anxious, nervous, on edge, edgy, strained, stressed, under a strain, under pressure, agitated, ill at ease, unrelaxed, in a state of nerves, in a state of agitation, fretful, uneasy, restless, worked up, keyed up, overwrought, highly strung, wrought up, strung out, jumpy, on tenterhooks, on pins and needles, with one's stomach in knots, fidgety, worried, apprehensive, upset, disturbed, panicky
      nerve-racking, stressful, anxious, worrying, concerning, fraught, charged, strained, nail-biting, worrisome, difficult, uneasy, uncomfortable
      View synonyms
    3. 1.3Phonetics (of a speech sound, especially a vowel) pronounced with the vocal muscles stretched tight.
      The opposite of lax
      • ‘Tense vowels tend to be peripheral and lax vowels closer to schwa, the neutral or central vowel.’

verb

[no object]
  • 1Become tense, typically through anxiety or nervousness.

    ‘her body tensed up’
    • ‘He used to get quite tensed up and panicky about things, but that is all in the past now.’
    • ‘She tensed up as people stared and laughed.’
    • ‘Everyone tensed up when they heard the loud growls coming from the creatures.’
    • ‘I tensed up and squeezed her hand harder.’
    • ‘Star tensed up in fear.’
    • ‘She had tensed up for a second, not sure what to do.’
    • ‘He tensed up for a single second, and then relaxed, all his worries and pain leaving him.’
    • ‘They are so tensed up, they become near nervous wrecks.’
    • ‘I tensed up and became afraid.’
    • ‘He tensed up when he saw her.’
    • ‘I tensed up at the idea that I wouldn't make it in time to see Josh one last time.’
    • ‘He tensed up as he heard weapons fire coming from the area to his right.’
    • ‘The film that creates such an atmosphere of despair that I begin to tense up and get nervous.’
    • ‘He tensed up again as he was confronted by the cold glares of his wife.’
    • ‘If you get too tensed up and let it get to you, that's counter-productive.’
    • ‘He immediately tensed up at the question.’
    • ‘He tensed up again when he heard a man scream.’
    • ‘I tensed up, pleading silently that no one was going to break out in a fight again.’
    • ‘I tensed up a little but he gave me a reassuring pat on the back.’
    • ‘In the most recent retreat I attended, I became tensed up inside from trying to relax.’
    1. 1.1with object Make (a muscle or one's body) tight or rigid.
      ‘carefully stretch and then tense your muscles’
      • ‘Shallow breathing often results from tensing your upper body.’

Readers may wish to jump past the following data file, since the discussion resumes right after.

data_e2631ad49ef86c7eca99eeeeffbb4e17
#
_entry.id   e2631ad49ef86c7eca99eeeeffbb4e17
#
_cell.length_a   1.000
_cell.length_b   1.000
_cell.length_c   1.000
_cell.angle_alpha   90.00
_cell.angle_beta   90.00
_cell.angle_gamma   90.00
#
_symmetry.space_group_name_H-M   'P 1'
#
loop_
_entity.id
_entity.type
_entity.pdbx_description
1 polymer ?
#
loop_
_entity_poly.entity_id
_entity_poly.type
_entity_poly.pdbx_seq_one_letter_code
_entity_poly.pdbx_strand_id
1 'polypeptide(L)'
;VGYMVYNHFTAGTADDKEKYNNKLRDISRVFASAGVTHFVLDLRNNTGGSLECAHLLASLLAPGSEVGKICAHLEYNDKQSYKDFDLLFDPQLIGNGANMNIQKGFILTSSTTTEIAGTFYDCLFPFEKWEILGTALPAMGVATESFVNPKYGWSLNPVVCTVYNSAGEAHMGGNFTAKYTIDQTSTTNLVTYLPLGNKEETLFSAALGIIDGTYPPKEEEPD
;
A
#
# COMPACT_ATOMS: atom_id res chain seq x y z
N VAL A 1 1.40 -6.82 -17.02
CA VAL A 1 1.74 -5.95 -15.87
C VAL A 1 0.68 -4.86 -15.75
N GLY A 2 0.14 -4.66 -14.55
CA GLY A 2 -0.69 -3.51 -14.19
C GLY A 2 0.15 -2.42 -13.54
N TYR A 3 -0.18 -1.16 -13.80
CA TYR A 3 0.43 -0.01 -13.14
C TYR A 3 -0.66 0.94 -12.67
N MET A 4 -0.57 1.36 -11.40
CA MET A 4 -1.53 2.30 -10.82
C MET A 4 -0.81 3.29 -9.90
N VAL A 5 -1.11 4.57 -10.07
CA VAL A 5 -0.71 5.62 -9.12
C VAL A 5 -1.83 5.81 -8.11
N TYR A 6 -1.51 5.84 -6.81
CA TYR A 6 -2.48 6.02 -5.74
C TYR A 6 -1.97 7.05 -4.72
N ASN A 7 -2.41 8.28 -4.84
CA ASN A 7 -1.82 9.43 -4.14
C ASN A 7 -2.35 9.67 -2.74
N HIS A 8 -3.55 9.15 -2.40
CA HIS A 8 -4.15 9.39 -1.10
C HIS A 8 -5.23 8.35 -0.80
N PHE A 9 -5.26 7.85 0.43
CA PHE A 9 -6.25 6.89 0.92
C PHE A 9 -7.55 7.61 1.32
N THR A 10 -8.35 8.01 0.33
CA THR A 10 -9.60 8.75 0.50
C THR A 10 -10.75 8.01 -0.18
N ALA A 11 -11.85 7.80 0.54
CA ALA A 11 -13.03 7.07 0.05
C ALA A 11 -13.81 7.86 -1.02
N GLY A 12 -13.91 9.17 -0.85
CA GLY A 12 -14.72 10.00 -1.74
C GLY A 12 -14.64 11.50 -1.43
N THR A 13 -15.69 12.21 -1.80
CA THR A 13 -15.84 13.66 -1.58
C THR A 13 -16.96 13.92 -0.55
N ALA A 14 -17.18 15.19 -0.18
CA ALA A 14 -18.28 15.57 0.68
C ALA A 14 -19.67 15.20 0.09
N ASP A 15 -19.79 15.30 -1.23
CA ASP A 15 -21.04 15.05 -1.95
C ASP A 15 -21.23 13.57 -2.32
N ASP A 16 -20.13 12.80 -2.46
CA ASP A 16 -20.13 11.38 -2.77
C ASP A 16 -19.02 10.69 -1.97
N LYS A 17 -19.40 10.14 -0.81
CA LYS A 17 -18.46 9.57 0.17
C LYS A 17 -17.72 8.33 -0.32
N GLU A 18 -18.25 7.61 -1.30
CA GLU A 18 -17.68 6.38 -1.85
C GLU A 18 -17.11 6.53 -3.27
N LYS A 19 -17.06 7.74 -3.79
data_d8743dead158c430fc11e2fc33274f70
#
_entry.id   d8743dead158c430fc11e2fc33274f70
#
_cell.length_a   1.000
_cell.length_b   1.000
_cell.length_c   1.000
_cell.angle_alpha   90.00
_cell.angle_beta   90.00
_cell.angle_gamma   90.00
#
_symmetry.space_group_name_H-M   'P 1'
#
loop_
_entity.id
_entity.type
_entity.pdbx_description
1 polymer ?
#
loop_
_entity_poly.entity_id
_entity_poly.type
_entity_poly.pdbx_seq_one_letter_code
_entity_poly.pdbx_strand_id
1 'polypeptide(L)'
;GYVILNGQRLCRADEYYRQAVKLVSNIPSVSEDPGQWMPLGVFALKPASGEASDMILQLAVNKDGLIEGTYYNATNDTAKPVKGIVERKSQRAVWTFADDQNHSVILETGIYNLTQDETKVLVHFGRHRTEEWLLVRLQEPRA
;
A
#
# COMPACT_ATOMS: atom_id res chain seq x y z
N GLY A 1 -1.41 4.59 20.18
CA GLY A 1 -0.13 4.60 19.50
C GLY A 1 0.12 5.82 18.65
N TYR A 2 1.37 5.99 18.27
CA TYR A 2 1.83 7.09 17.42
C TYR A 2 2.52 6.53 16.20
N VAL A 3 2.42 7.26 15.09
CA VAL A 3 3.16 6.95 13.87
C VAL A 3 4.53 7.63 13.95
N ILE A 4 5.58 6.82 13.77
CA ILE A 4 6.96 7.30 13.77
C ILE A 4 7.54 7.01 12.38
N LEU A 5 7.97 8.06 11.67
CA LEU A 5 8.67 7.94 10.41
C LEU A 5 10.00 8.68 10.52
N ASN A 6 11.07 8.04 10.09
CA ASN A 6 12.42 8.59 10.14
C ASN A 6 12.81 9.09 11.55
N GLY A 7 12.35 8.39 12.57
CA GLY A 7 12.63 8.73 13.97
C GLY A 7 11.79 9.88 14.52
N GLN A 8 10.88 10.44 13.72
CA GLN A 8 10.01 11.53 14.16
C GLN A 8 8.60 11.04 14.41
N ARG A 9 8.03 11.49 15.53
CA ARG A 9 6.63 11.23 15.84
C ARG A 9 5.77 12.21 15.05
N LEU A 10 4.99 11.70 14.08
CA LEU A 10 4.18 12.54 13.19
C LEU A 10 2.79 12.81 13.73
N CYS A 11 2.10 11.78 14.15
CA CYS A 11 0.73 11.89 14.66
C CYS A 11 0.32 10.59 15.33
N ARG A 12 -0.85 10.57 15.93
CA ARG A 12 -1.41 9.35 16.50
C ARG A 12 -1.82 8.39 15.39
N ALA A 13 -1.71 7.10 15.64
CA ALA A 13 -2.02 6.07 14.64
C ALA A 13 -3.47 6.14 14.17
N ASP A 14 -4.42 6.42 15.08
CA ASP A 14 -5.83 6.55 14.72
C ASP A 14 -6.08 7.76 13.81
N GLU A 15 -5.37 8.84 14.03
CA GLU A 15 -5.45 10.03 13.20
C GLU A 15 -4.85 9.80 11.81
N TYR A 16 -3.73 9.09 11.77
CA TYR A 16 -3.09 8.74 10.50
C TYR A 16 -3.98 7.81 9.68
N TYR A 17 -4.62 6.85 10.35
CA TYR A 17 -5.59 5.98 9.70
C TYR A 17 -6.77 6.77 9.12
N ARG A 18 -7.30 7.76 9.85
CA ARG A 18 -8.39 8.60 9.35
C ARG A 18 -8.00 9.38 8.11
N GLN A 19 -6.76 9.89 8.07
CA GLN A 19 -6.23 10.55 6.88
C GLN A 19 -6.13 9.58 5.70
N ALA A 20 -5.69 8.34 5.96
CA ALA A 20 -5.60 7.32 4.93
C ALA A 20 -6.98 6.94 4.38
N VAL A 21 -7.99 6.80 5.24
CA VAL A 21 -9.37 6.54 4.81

• ‘I could see the muscles of his arms tensing every now and then.’
      • ‘You have to be able to tense your body and keep the defender from getting around you.’
      • ‘She watched his hand move over the gun and her body tensed up.’
      • ‘Start to tense the muscles and then completely relax them.’
      • ‘My muscles were tensed and locked; every second longer in that position felt like a year.’
      • ‘Panic sufferers usually tense their bodies and breathe in a way that increases symptoms.’
      • ‘To exercise the muscles, tense them tightly for as long as you can, then relax them to their normal position.’
      • ‘I must have tensed my body at the wrong time; my ribs were in agony.’
      • ‘Tense each body part for a moment and then relax it.’
      • ‘Many people carry stress by tensing their muscles.’
      • ‘My hands tensed up into fists.’
      • ‘In order to widen your eyes, you must tense certain muscles in your face.’
      • ‘I try to tense my entire body when I'm training, no matter what body part I'm working.’
      • ‘He felt her tense and then relax back against him.’
      • ‘You always have some worry going through your mind, your muscles are always tensed.’
      • ‘When we are stressed our body responds by tensing the muscles.’
      • ‘She wrung her hands nervously behind her back, shoulders tensing and untensing.’
      • ‘Every muscle in her body was tensed for the coming action.’
      • ‘Being under stress causes you to tense your muscles, and this can make you more prone to injury.’
      tighten, tauten, tense up, flex, contract, brace, stiffen
      View synonyms

Origin

Late 17th century: from Latin tensus ‘stretched’, from the verb tendere.

Pronunciation

tense

/tɛns//tens/

Main definitions of tense in US English:

: tense1tense2

tense2

noun

Grammar
  • A set of forms taken by a verb to indicate the time (and sometimes also the continuance or completeness) of the action in relation to the time of the utterance.

    ‘the past tense’
    • ‘As the network learned, it began to generate ‘digged’ for ‘dug,’ regular past tenses of irregular verbs.’
    • ‘When my brain was filled with verb tenses, right triangles and pulmonary veins, there was no room for personal thoughts.’
    • ‘At the moment I am trying to master 5 different tenses of verbs and also adverbs, pronouns and other vocabulary.’
    • ‘But just because we can decode his meaning in spite of his mixing of tenses (past tense and future brutally slammed together), doesn't make it a good practice.’
    • ‘The tenses switch from past to present and back again and there is a dramatic use of dialogue.’

Origin

Middle English (in the general sense ‘time’): from Old French tens, from Latin tempus ‘time’.

Pronunciation

tense

/tɛns//tens/